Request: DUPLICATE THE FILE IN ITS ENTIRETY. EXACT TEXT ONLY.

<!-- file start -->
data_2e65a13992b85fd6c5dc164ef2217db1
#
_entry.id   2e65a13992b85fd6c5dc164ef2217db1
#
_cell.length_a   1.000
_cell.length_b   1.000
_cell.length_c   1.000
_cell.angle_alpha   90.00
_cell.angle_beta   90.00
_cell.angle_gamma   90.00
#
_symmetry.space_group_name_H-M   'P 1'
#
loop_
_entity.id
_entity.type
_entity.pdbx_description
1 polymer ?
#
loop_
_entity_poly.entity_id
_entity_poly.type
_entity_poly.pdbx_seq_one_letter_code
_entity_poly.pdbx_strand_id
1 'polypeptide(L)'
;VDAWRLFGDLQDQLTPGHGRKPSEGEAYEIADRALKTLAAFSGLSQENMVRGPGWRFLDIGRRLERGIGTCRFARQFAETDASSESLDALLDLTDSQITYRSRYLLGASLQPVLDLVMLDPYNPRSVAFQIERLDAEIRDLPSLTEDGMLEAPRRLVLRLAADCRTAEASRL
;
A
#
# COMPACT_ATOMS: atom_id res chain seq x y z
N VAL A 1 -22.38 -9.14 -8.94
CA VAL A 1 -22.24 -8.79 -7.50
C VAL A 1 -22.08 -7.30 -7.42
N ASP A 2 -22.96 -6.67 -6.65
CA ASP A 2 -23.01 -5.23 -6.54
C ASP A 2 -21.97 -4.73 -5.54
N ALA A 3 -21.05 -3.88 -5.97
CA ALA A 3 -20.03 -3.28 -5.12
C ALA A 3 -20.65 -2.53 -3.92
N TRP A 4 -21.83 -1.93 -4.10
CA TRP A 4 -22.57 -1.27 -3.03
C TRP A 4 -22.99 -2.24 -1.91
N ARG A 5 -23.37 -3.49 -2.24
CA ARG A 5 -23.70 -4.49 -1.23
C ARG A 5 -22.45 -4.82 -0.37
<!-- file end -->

data_2e65a13992b85fd6c5dc164ef2217db1
#
_entry.id   2e65a13992b85fd6c5dc164ef2217db1
#
_cell.length_a   1.000
_cell.length_b   1.000
_cell.length_c   1.000
_cell.angle_alpha   90.00
_cell.angle_beta   90.00
_cell.angle_gamma   90.00
#
_symmetry.space_group_name_H-M   'P 1'
#
loop_
_entity.id
_entity.type
_entity.pdbx_description
1 polymer ?
#
loop_
_entity_poly.entity_id
_entity_poly.type
_entity_poly.pdbx_seq_one_letter_code
_entity_poly.pdbx_strand_id
1 'polypeptide(L)'
;VDAWRLFGDLQDQLTPGHGRKPSEGEAYEIADRALKTLAAFSGLSQENMVRGPGWRFLDIGRRLERGIGTCRFARQFAETDASSESLDALLDLTDSQITYRSRYLLGASLQPVLDLVMLDPYNPRSVAFQIERLDAEIRDLPSLTEDGMLEAPRRLVLRLAADCRTAEASRL
;
A
#
# COMPACT_ATOMS: atom_id res chain seq x y z
N VAL A 1 -22.38 -9.14 -8.94
CA VAL A 1 -22.24 -8.79 -7.50
C VAL A 1 -22.08 -7.30 -7.42
N ASP A 2 -22.96 -6.67 -6.65
CA ASP A 2 -23.01 -5.23 -6.54
C ASP A 2 -21.97 -4.73 -5.54
N ALA A 3 -21.05 -3.88 -5.97
CA ALA A 3 -20.03 -3.28 -5.12
C ALA A 3 -20.65 -2.53 -3.92
N TRP A 4 -21.83 -1.93 -4.10
CA TRP A 4 -22.57 -1.27 -3.03
C TRP A 4 -22.99 -2.24 -1.91
N ARG A 5 -23.37 -3.49 -2.24
CA ARG A 5 -23.70 -4.49 -1.23
C ARG A 5 -22.45 -4.82 -0.37